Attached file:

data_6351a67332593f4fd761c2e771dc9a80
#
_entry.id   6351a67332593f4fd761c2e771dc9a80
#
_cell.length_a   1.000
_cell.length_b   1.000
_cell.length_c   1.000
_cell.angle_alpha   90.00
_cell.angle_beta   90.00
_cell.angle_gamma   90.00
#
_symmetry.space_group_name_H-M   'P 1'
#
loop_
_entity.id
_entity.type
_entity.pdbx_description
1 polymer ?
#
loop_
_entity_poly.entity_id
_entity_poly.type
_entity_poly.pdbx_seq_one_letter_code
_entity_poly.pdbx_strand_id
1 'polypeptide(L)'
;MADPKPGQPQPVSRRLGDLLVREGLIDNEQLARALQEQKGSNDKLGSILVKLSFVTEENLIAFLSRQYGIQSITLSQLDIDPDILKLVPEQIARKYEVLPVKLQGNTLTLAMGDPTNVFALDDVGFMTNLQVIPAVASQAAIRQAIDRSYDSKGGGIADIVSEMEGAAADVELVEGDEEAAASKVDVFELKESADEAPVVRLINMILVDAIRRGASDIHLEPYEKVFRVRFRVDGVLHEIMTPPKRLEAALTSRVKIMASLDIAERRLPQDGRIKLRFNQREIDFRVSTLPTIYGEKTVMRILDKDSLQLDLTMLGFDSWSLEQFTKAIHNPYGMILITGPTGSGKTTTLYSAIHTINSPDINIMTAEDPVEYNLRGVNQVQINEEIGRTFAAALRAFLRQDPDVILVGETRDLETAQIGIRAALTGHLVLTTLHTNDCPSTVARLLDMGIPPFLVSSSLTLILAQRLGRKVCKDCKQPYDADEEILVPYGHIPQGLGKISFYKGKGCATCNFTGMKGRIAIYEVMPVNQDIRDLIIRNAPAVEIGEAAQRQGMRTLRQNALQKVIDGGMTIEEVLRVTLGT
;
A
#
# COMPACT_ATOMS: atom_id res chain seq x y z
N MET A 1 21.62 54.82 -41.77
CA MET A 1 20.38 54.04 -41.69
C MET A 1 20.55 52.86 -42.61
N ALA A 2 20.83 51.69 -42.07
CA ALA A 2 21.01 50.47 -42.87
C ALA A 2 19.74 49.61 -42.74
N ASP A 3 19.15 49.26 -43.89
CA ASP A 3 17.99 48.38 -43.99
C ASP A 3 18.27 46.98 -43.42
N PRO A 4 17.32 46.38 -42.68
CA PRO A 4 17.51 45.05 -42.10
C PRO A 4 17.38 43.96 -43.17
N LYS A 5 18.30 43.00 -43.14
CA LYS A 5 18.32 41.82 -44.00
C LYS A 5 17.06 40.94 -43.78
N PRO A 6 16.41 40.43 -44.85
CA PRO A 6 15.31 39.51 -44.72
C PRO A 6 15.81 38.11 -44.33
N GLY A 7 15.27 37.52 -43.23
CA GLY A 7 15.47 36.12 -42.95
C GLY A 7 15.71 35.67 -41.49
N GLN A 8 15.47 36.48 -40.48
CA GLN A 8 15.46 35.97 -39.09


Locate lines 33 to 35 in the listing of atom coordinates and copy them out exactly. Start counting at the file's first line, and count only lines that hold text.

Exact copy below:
C MET A 1 20.55 52.86 -42.61
N ALA A 2 20.83 51.69 -42.07
CA ALA A 2 21.01 50.47 -42.87